Yesterday at the IUPAC conference in Glasgow, I was reminded of a fascinating but disturbing factoid: that Viagra and the appetite suppressant sibutramine are among some of the common ingredients snuck into counterfeit drugs and herbal remedies from the UK to China. That is, when an “active” ingredient of any type is added. There are lots of cases of plain old talc pills. Or fakes with really nefarious additions, like heavy metals or diethylene glycol--which has caused deaths from the USA to Bangladesh.
After snapping a photo of the armadillo-shaped conference center in the mere 5 minutes of sunny Glaswegian weather, I listened to Harry Kroto deliver a manic but entertaining keynote lecture about everything from fullerenes to creepy creation pseudo-science museums, before spending most of Monday at a session on fake pharmaceuticals. Talks began with what China is doing to address the problem—fitting given that the country and its population are often pointed to as both a major source and a victim of many counterfeit drugs.
Since 2006, the Chinese government has dispatched some 379 mini-lab vans to the Chinese countryside to test for counterfeit drugs and herbal medicine at rural pharmacies and hospitals. The country has apparently spent $70 million to equip the mini vans with TLC, near-infrared instruments and technicians for counterfeit hunting. So far the mobile labs have tracked down about 14,000 fake drugs being sold throughout China, and have helped to put a few counterfeiters behind bars. All this according to Jin Shaohong, of the Chinese National Institute for the Control of Pharmaceutical and Biological Products, the body charged with doing the testing. "When the mobile labs show up, some people say, 'Come, come into my store,' others close the door and try to leave," he said.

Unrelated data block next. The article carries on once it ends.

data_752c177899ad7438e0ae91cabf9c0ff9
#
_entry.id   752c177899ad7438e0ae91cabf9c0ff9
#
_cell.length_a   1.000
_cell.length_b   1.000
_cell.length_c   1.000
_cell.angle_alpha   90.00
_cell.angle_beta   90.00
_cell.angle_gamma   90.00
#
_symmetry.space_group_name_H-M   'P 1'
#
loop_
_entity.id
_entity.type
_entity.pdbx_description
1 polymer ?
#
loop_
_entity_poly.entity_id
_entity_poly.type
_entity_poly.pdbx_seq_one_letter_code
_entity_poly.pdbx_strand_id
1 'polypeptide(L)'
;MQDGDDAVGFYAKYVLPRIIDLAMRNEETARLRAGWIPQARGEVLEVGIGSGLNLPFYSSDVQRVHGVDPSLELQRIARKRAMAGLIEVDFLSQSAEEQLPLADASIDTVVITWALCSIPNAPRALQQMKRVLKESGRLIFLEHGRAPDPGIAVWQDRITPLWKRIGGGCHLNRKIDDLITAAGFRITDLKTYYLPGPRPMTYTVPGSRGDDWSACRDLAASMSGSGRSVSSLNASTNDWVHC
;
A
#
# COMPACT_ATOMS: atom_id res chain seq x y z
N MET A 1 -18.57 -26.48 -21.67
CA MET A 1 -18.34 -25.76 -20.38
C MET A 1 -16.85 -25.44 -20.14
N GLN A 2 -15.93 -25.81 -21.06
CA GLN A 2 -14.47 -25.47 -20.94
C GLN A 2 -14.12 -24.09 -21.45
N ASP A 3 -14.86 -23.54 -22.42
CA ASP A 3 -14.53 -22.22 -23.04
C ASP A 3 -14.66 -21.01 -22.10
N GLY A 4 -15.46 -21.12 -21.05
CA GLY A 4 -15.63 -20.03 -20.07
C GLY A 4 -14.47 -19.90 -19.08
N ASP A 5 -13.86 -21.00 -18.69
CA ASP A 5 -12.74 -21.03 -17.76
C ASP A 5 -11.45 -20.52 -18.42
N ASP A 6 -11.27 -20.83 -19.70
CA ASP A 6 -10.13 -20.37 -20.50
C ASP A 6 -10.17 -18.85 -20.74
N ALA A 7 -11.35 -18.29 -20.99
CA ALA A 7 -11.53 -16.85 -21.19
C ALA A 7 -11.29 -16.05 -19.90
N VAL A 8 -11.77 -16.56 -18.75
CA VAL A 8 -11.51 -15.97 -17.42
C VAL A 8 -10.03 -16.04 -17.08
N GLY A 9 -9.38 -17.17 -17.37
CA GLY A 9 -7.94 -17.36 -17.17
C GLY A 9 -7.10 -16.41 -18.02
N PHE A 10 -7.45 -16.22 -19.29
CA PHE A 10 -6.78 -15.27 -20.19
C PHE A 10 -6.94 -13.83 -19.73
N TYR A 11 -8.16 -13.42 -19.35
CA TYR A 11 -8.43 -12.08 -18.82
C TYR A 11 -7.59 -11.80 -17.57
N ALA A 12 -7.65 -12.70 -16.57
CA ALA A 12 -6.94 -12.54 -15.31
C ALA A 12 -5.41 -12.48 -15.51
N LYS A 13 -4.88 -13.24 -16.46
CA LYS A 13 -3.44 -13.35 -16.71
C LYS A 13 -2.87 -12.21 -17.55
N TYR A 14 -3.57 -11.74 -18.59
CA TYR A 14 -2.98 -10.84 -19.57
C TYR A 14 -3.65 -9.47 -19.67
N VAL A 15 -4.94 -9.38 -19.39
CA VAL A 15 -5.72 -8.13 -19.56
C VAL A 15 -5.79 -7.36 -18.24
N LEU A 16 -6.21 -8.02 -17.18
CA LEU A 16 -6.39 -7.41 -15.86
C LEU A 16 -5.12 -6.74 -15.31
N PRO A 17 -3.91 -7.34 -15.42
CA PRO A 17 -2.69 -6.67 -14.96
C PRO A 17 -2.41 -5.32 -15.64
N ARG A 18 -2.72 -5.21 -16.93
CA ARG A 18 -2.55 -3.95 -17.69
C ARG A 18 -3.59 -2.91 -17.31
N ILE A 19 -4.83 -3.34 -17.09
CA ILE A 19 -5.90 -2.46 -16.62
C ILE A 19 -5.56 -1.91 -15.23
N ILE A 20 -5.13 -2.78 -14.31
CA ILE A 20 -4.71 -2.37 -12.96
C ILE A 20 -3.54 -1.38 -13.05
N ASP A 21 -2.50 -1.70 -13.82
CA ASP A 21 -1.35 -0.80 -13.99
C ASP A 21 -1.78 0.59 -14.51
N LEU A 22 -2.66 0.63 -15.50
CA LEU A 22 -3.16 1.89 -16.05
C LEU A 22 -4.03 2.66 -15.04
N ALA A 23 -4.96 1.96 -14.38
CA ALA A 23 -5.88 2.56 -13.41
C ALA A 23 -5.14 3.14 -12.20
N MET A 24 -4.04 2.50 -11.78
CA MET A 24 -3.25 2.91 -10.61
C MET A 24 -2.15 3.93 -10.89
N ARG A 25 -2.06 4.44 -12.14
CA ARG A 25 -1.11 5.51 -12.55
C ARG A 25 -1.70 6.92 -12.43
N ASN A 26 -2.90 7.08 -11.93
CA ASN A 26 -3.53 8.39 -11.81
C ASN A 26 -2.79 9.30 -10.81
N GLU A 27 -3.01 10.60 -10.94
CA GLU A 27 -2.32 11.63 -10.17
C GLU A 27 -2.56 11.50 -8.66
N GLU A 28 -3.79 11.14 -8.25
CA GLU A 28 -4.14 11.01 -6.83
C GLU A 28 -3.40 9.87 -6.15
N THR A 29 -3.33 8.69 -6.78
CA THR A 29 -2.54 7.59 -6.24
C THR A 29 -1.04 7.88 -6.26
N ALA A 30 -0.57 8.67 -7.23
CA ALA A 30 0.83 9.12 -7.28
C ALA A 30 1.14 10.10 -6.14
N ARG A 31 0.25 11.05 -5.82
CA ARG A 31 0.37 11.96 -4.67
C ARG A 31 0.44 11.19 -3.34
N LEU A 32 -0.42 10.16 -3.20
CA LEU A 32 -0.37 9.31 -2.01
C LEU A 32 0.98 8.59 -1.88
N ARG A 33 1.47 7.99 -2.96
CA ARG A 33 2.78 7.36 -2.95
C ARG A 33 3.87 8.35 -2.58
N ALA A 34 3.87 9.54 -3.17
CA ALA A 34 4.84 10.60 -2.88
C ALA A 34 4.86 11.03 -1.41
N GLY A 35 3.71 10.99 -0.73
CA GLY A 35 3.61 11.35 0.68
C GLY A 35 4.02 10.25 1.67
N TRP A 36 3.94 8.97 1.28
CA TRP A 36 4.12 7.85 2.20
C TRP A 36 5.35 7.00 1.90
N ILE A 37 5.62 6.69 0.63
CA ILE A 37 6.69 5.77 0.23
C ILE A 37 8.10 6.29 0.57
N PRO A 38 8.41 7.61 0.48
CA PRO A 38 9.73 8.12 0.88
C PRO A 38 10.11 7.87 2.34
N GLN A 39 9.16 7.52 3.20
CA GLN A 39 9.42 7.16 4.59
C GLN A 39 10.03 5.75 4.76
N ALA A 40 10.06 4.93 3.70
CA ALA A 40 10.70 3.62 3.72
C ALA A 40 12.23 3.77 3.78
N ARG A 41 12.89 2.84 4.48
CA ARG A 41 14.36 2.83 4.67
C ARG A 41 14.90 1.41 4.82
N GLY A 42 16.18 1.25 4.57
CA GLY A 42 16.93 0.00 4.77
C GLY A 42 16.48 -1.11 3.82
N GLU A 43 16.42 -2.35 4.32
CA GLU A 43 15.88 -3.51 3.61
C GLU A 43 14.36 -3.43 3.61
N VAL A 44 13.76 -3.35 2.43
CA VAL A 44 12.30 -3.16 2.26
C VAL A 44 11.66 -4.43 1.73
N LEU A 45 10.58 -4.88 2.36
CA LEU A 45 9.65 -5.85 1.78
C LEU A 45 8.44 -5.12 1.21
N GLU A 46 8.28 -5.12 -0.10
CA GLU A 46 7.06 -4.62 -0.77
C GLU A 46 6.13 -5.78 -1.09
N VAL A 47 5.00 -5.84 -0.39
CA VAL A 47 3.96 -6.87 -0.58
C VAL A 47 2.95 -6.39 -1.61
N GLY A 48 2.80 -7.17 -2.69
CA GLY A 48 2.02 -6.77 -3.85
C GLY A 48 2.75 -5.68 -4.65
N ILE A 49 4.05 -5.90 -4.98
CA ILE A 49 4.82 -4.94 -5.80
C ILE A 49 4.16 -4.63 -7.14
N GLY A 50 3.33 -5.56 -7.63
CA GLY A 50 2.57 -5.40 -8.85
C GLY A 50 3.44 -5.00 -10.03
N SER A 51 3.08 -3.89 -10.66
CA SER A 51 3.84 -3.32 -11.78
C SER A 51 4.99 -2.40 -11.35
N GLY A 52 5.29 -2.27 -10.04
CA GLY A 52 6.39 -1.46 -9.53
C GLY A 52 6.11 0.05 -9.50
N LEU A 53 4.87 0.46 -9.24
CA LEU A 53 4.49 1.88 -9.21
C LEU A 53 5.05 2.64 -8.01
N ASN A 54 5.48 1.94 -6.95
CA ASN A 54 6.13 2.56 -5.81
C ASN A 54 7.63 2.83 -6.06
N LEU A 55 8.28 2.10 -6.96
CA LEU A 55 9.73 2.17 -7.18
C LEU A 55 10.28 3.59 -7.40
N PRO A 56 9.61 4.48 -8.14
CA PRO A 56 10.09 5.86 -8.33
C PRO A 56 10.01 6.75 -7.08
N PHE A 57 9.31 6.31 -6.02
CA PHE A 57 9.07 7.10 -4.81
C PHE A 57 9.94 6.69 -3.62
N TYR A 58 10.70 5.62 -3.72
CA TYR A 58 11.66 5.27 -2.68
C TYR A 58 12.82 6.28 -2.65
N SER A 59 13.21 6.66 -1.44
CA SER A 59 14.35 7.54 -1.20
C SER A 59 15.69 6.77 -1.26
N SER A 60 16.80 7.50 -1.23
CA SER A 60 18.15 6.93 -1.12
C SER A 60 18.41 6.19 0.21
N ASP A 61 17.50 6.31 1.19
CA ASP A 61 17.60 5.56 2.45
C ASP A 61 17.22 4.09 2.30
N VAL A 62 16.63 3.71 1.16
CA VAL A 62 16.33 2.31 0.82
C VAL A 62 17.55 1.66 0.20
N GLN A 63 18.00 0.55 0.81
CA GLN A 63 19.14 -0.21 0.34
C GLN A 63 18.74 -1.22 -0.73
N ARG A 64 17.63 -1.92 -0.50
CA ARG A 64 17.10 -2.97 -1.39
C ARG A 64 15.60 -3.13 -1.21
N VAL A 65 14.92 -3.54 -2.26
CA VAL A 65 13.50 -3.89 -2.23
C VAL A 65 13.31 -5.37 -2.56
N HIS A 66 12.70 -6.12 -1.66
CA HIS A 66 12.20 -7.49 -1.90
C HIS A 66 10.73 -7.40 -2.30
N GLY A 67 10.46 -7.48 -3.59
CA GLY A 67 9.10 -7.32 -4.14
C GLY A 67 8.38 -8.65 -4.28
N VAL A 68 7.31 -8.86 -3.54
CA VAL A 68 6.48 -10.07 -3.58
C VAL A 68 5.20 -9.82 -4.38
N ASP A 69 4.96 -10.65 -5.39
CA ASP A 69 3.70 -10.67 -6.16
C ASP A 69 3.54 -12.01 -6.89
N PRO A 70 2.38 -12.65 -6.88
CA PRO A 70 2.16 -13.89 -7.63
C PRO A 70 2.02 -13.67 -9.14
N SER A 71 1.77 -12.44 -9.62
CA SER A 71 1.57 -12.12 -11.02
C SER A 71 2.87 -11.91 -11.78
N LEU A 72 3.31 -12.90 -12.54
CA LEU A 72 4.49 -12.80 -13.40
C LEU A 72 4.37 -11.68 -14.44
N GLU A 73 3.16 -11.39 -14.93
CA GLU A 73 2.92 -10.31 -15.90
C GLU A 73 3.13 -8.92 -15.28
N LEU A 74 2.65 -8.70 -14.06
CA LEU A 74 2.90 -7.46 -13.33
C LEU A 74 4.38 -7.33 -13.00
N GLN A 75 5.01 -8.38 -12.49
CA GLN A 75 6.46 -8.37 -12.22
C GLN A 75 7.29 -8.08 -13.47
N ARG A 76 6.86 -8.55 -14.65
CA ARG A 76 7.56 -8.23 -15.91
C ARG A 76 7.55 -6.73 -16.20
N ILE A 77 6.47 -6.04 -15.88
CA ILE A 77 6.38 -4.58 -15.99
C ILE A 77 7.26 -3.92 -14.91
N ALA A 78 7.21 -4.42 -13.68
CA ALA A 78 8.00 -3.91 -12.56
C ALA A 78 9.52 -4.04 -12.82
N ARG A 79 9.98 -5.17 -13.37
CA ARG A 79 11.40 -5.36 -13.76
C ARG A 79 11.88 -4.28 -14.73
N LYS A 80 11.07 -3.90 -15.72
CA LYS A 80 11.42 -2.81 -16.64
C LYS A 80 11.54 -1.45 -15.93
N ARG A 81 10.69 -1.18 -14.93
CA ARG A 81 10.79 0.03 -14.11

The rest of the session was pretty interesting too: an Indian scientist talked about his country’s attempts control fake Ayurvedics medicines—which also sometimes include Viagra or heavy metals. A UK drug regulator mentioned Tamiflu counterfeits that lack the active ingredient, but feature Vitamin C and acetaminophen—not an entirely off-base remedy for cold sufferers, but well, not Tamiflu. A GSK scientist told us about a potpourri of analytical techniques, including isotopic analysis coupled to mass spec, that the company has used to identify 15 Chinese counterfeit sources for its Heptodin hepatitis B drug.
Besides fake drugs, the week-long conference will feature a potpourri of topics close to many chemically-minded hearts: astrochemistry, art heritage and conservation science, natural products synthesis, new weird and wonderful materials.
But the quirkiest conference offerings will be the food chemistry and health poster session on Thursday. Here’s what to expect from that buffet: The fatty acid composition of Serbian Sremska and Cajna sausages (yum!); the chemical profile of Jar cheese from West Azarbaijan, Iran (hmmm, I'd like to see how the data compares to cheese from a can); how extracts from an avocado pit may stop the characteristic browning of guacamole (preview the results below thanks to abstract figures!); and my favorite... an expose of how “toothbrushing affects salivary oxidative stress in young adults.” Don't miss the fun, folks.